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Will the iPhone pop up at tomorrow's T-Mobile event?

The iPhone remains a crucial missing piece to the carrier's lineup, and could be the spark that it needs.

T-Mobile CEO John Legere presenting at CES in January.
Lori Grunin/CNET

A T-Mobile iPhone would make the perfect "one more thing" to the carrier's "Uncarrier" event tomorrow.

T-Mobile plans to detail how it will shake up the industry. The invitation reads: "We're still a wireless company. We're just not going to act like one anymore," suggesting an event that is heavily focused on its recent move to kill off the contract and subsidy, and focus primarily on the no-contract option. Tomorrow will also likely mark the official launch of its 4G LTE network, finally bringing it into the LTE game with three other larger national carriers.

But with the iPhone already confirmed to be heading to T-Mobile, the event sounds like the perfect time to provide an update on Apple's flagship phone. The carrier is badly in need of some buzz, and setting a launch date and providing pricing information would energize and excite its subscribers. Despite enhancing its portfolio with other high-end smartphones, the iPhone remains a crucial missing piece to its lineup.

CNET has confirmed that T-Mobile will be talking about the iPhone tomorrow, although the phone will not be out immediately.

"It may be more important than ever: T-Mobile not only needs the iPhone for subscriber retention, it is clearly hoping to use the iPhone to showcase the benefits of its new pricing and financing plans and pull subscribers from rivals," said Avi Greengart, who covers consumer technology for Current Analysis.

T-Mobile declined to comment on whether the iPhone would make an appearance at tomorrow's event, with a representative saying only that "it was worth" attending.

It may be a pipe dream that the iPhone shows up tomorrow. While at a press conference at the Consumer Electronics Show in January, T-Mobile CEO John Legere hinted that the carrier would talk about its plans before later launching the iPhone.

T-Mobile may be waiting on a broader deployment of its LTE and HSPA+ network before rolling out the iPhone, Greengart said.

It would, however, make sense timing-wise to talk about the iPhone now, said Roger Entner, a consultant at Recon Analytics. It would be beneficial for T-Mobile to get the iPhone 5 out as soon as possible so that it can enjoy a few months as the flagship Apple phone before the next version comes out, which is rumored to come out as soon as the summer.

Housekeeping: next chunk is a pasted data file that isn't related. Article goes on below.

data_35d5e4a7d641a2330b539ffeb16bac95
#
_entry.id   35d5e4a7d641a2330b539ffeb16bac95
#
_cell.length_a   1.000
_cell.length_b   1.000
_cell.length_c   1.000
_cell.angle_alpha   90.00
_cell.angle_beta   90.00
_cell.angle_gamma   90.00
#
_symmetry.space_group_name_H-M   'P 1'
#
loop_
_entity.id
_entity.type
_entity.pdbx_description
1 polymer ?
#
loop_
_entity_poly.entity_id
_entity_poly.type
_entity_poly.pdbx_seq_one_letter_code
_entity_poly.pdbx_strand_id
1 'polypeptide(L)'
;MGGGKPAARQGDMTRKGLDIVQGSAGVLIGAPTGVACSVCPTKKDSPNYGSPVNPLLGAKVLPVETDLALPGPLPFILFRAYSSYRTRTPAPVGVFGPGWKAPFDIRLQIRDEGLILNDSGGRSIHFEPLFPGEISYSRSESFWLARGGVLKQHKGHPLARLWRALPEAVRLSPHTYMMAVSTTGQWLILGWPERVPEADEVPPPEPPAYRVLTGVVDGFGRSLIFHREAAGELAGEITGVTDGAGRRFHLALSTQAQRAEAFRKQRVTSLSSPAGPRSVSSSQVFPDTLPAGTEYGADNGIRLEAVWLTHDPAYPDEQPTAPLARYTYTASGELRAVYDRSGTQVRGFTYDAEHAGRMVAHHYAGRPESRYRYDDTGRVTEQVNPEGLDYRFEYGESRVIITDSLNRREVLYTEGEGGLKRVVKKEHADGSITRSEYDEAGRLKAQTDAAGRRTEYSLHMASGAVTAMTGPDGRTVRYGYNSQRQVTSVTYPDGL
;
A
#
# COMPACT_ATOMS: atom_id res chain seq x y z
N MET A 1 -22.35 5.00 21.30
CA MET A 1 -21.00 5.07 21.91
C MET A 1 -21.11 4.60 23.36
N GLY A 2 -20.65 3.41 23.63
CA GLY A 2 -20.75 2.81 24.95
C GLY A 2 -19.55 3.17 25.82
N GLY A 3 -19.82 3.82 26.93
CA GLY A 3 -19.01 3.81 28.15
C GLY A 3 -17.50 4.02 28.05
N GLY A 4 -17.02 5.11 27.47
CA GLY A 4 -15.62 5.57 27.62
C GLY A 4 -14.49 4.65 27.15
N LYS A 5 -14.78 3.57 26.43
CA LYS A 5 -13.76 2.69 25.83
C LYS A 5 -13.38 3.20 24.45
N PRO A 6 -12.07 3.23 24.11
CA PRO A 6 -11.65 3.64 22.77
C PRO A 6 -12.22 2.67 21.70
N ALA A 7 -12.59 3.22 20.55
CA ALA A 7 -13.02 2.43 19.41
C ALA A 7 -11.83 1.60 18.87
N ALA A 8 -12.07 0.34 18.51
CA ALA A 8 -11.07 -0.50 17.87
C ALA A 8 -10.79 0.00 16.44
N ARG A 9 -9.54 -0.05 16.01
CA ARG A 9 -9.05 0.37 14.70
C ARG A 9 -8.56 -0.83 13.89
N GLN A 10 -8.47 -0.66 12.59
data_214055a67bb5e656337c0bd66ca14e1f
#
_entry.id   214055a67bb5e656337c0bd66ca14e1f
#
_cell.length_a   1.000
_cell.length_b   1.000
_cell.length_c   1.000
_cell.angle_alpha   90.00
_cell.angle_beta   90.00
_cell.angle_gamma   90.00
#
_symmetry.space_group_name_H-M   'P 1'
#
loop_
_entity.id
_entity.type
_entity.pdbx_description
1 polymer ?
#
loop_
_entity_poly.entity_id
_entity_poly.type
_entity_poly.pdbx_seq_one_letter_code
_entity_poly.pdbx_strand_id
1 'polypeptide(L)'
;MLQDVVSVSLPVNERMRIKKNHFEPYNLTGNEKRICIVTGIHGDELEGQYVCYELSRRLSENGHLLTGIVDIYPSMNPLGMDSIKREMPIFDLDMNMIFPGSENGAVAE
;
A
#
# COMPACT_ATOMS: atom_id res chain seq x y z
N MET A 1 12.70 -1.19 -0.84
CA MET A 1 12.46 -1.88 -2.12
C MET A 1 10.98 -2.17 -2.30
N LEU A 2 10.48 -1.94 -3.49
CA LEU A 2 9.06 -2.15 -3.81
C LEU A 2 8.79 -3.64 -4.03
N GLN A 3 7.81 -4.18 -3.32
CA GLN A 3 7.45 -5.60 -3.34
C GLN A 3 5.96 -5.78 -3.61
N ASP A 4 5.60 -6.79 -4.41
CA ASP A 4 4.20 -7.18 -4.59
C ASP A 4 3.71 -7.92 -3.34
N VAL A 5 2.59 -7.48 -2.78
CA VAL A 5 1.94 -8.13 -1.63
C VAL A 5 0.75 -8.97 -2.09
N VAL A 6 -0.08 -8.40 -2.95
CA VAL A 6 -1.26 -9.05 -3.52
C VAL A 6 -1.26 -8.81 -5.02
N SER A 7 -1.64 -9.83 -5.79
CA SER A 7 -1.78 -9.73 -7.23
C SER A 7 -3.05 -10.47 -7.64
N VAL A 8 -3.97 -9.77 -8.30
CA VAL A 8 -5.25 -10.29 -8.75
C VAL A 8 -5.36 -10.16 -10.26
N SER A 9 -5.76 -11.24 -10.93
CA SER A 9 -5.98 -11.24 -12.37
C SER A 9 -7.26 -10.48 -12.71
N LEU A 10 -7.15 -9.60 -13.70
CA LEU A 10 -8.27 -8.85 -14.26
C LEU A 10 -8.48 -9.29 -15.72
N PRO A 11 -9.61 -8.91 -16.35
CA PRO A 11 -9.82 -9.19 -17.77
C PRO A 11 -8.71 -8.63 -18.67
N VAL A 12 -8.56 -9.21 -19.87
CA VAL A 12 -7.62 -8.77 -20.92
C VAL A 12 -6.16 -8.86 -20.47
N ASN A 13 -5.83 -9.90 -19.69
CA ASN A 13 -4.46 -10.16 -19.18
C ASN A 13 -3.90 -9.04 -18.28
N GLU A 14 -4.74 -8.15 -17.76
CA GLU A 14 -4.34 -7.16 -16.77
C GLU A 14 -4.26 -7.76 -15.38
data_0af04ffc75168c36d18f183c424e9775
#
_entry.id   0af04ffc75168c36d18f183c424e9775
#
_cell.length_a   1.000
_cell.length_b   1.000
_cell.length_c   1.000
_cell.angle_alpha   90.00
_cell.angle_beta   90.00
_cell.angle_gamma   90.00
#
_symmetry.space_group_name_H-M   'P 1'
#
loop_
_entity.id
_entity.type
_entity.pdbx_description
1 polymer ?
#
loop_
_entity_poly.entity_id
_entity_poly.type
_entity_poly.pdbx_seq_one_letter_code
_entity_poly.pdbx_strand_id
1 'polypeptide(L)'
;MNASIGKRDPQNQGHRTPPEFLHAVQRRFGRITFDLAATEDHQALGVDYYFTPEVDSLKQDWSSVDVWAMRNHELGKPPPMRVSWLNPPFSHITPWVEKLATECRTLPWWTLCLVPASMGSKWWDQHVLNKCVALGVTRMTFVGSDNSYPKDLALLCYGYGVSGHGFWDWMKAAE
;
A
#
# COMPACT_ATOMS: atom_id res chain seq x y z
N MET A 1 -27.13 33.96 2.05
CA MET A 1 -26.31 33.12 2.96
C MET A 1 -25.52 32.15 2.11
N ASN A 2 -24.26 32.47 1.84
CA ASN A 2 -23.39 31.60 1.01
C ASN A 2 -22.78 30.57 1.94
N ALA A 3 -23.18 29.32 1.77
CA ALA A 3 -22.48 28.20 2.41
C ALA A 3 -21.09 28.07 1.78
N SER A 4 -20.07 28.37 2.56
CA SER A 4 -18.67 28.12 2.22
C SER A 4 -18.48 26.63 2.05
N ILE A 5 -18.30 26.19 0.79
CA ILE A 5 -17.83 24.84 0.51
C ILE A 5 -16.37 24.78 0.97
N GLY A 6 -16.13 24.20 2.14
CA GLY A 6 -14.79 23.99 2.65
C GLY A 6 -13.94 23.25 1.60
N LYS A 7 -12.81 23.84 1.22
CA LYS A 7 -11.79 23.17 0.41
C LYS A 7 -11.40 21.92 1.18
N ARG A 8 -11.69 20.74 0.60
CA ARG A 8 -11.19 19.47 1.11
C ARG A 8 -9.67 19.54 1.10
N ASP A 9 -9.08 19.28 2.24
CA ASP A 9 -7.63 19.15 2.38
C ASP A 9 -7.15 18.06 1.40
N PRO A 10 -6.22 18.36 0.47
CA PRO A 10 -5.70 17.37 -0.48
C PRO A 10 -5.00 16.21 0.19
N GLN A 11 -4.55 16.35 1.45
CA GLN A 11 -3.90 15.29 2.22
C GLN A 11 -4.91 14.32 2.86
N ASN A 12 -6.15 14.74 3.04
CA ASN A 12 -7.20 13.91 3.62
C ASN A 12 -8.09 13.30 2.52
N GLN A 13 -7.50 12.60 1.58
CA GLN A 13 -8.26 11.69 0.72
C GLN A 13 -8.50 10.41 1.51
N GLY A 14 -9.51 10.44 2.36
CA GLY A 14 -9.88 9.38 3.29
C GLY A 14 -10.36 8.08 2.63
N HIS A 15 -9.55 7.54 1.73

T-Mobile's "Uncarrier" event: Join us tomorrow at 8 a.m. PT (live blog)

The iPhone has been noticeably absent at T-Mobile even as it started popping up at other carriers starting in 2011. After Verizon Wireless broke AT&T's exclusive hold over the iPhone that year, Sprint Nextel and a wave of prepaid and regional carriers began selling the phone.

Yet T-Mobile was the lone standout. There was an issue with incompatible spectrum, which the carrier has worked to fix by rolling out its HSPA+ network across a different swath that's friendlier to iPhones. T-Mobile also suggested that the terms that Apple was seeking to carry the iPhone were too onerous.

Composite by Joe Aimonetti/CNET

It's clear that T-Mobile covets the device. Not having the iPhone hasn't stopped T-Mobile from marketing itself as a home for other iPhones. In particularly, the carrier has been aggressive in marketing itself as a place for unsatisfied AT&T customers, offering nano-SIM cards and even showcasing iPhones in its stores -- despite not selling them.

T-Mobile, which has managed to draw 1.9 million iPhones to its network as of January, is attractive because there is no need to sign a contract, the monthly fees are lower, and there is an option of an unlimited data plan. The trade-off is limited coverage of compatible HSPA+ coverage for the iPhone, as well as the lack of 4G LTE for the iPhone 5. That could change with tomorrow's event.

T-Mobile customers are likely keen to see how the carrier will offer the iPhone once it gets the device for itself. Legere promised that the "experience would be dramatically different," suggesting it would tie into its recent move to fully go no-contract.

It's unclear how much the notoriously expensive iPhone will sell at T-Mobile. Without a contract, the iPhone 5 sells for $649.99 at the other carriers. The jumbo Galaxy Note 2 at T-Mobile actually sells for a slightly more upfront price -- $679.99. Under the new no-contract plan, a customer has to pay an additional $20 a month on top of the phone bill for the next two years.

After such a long delay, T-Mobile customers are probably eager to see an iPhone in any shape or form, as long as it's on that carrier.